Dolphin-spotting hot-spots in Cardigan Bay

No matter how many times you see a dolphin – and in Cardigan Bay, it’s a daily summer spectacle – you never get bored. Bottlenose dolphins are so common here, you’d be unlucky not to spot one. You’ll also see seals, and maybe porpoises. And if you’re super-lucky, orcas, basking sharks and whales.

Teaming with dolphins

Britain’s biggest resident population of dolphins lives in Cardigan Bay. You can see our bottlenose dolphins all year round, but depending on where and when you go, you can raise your chances of spotting them to a near-certainty. Summer months are best, with New Quay being the hottest spot.

Their smaller cousins, harbour porpoises, can be seen around most of the Welsh coast: as well as the dolphin hotspots listed below, you can often see porpoises off the coast of Gower, the Pembrokeshire islands, and in the seas off Anglesey and the Llŷn Peninsula. And if you’re really lucky, the odd orca or humpback whale might just swim by…

Aberystwyth

A dolphin leaping out of the water in Cardigan Bay, Ceredigion

Dolphin leaping out of the waters, Cardigan Bay, Ceredigion by Rhys Thatcher
Early summer is the best time to spot dolphins in Aberystwyth, as they head south to their New Quay summer residence. While you’re walking the promenade, remember to kick the low railing that marks the northern end of the prom (a venerable local tradition known as ‘kicking the bar’).

Aberaeron

A close up of a dolphin off the coast of Aberaeron, Ceredigion

A dolphin off the coast of Aberaeron, Ceredigion by Shane Jones
There are wildlife boat trips from Aberaeron’s pretty harbour, or you could just buy a honey ice cream, sit on the harbour wall and take your chances.  Better still, time your visit to coincide with the annual Seafood Festival in July.

New Quay

Dolphin swimming near New Quay on the Ceredgion coast

Dolphin swimming near New Quay, Ceredigion by Shane Jones
Welcome to dolphin central, where you’re almost guaranteed to spot a dolphin from the harbour wall here during the summer. To increase your chances even further, take one of the daily charter boats out into Cardigan Bay. Either way, do call in at the Cardigan Bay Marine Wildlife Centre (it’s free) to find out more about dolphins, porpoises, whales and other marine megafauna.

Ynys Lochtyn

Dolphin Watching

Dolphin Watching, Pembrokeshire

A trip to Llangrannog is a rite of passage for every Welsh-speaking child: the Urdd youth movement has its residential activity centre here. Walk along to the end of the splendid Ynys Lochtyn promontory for a good chance of seeing dolphins and porpoises (and above you, choughs and peregrines).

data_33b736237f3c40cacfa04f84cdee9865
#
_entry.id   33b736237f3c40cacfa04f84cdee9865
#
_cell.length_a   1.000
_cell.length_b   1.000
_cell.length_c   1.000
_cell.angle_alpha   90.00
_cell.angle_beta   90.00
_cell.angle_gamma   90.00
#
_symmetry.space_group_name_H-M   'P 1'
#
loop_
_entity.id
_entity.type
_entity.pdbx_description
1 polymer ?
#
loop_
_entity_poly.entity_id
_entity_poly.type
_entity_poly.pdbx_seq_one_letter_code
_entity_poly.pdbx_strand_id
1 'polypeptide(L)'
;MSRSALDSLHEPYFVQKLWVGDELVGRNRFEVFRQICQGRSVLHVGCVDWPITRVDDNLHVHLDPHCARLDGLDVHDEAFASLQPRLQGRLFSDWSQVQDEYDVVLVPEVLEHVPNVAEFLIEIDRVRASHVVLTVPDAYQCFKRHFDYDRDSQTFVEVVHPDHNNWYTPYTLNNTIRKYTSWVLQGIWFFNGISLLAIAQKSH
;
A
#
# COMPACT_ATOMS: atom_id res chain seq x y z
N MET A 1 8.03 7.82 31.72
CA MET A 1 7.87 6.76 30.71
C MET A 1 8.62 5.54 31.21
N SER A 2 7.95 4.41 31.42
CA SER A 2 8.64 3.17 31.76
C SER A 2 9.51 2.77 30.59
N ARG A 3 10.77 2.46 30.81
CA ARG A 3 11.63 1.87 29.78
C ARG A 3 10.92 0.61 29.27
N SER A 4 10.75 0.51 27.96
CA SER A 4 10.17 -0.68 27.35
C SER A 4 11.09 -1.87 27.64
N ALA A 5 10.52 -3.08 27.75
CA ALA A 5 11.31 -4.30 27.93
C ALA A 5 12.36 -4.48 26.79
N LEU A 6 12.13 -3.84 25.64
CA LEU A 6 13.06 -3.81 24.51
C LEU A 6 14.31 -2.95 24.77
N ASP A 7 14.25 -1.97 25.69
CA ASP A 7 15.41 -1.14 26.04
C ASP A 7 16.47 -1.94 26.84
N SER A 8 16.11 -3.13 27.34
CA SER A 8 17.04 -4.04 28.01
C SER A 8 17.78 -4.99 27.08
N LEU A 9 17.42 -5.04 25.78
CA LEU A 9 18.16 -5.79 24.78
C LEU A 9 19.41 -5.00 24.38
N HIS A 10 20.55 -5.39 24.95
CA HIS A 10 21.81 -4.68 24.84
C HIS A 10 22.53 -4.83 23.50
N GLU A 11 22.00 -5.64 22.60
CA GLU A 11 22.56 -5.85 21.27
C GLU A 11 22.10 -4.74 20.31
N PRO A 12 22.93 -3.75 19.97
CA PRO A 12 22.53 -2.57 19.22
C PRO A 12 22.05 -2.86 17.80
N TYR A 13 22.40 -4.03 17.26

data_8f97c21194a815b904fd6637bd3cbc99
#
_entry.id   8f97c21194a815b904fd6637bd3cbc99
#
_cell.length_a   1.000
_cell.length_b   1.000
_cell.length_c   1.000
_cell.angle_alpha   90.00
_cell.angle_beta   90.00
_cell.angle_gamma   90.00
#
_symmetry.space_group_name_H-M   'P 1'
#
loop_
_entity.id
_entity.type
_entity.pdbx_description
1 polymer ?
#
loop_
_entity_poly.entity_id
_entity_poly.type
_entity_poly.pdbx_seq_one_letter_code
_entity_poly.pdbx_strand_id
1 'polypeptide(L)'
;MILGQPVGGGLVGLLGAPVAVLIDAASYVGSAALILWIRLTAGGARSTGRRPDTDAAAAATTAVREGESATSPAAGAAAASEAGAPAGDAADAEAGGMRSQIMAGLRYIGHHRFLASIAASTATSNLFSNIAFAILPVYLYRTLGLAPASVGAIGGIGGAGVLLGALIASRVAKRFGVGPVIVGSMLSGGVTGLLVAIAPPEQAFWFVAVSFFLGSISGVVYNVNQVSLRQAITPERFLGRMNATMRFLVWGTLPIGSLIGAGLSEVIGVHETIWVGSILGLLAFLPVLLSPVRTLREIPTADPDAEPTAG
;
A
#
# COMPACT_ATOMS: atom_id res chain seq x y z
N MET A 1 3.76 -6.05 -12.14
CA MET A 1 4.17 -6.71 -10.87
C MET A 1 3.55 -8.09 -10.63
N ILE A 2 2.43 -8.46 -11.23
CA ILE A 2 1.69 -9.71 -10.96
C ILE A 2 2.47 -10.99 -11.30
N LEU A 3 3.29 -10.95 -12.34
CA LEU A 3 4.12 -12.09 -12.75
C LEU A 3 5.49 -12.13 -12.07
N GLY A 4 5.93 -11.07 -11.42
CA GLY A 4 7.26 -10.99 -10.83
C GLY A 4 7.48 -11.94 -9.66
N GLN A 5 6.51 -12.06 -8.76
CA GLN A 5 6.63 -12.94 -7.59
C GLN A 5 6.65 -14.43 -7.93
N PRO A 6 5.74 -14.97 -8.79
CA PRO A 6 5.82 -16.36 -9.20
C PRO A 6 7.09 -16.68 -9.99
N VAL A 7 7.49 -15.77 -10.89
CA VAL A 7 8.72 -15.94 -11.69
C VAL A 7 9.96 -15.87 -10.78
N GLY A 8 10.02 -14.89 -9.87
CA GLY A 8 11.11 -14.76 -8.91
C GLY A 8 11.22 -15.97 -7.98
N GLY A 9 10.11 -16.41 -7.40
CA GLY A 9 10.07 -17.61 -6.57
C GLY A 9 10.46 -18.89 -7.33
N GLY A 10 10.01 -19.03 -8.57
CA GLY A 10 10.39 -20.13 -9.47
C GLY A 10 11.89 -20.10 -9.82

A Welsh name for dolphin is ‘morhwch’, which means ‘sea pig’, which seems a little harsh. But then, the Latin name for the grey seal is ‘halichoerus grypus’, meaning ‘hook-nosed sea pig’. So we didn’t start it.

Aberporth

A pair of dolphins in Cardigan Bay, off the Ceredigion coast

Pair of dolphins off the Ceredigion coast by old_b1oke
The section of Coast Path leading north from Aberporth is wheelchair-friendly, so it’s a good all-access dolphin-spotting vantage point.  Incidentally, the opposite headland is an MOD base for testing rockets, guided missiles, and drones – but they’ve invented a sonar listening system to detect when dolphins and other cetaceans are in the area, so no marine mammals get accidentally zapped. 

Mwnt

A pod of dolphins playing and leaping out of the water off the Ceredigion coast

A pod of dolphins off the Ceredigion coast by A Bay To Remember
This delightful hidden cove is a postcard-perfect beach, and the hillock that rises above it (which comes with a complimentary 14th-century church) is a brilliant place for families to sit and watch the dolphins, seals and porpoises swim by.

Cardigan Island

Dolphins off the Ceredigion coast

Dolphins, Ceredigion coast

 by A Bay To Remember

Used as the location to film dolphins together with A Bay To Remember for the 2014 & 2015 Visit Wales TV adverts, Cardigan Island is owned by the Wildlife Trust of South & West Wales and is just 200 metres from the coast at Gwbert.  It is a favourite spot for dolphins (as you can see in the adverts) as well as nesting sea birds in the spring, early summer and seals all year round. 

Cemaes Head

A dolphin spotting trip off the coast of Pembrokeshire, a pod of dolphins are keeping up with the boat.

Dolphin spotting trip, Pembrokeshire by Sue
We like Cemaes Head because it’s one of the lesser-trodden bits of Coast Path. Its sloping cliff-top nature reserve offers great views across the bay to Cardigan Island (another nature reserve) and the seas in between, which are frequented by seals and cetaceans.

In 2013 a dolphin swam several miles up the River Dee in Flintshire. It became briefly stuck on sandbanks before being returned to the sea by the RNLI.  Locals named the dolphin ‘Dave’.

Dinas Head

A close up of a dolphin off the coast of Pembrokeshire

A dolphin off the coast of Pembrokeshire by Bobnjay
This is the highest point along the Pembrokeshire Coast Path, so there’s plenty of sea to scan for dorsal fins and blowholes. There’s a lovely circular walk around the headland between Cwm-yr-Eglwys and Pwllgwaelod (where there’s a good shabby-chic pub-restaurant), which cuts back through woods to your starting point.

Strumble Head

Bottlenosed dolphin off the Pembrokeshire coast

Bottlenosed dolphin, Pembrokeshire coast
Pencaer, as it’s known locally, is one of Britain’s very best sea-watching spots. The Cardigan Bay dolphins rarely come this far south, but it’s a great spot for porpoises, and mothers with calves are seen all year round. You may also see Risso’s and common dolphins, and if you’re lucky, basking sharks, orca and sunfish. Fin, humpback and minke whale have all been recorded, too.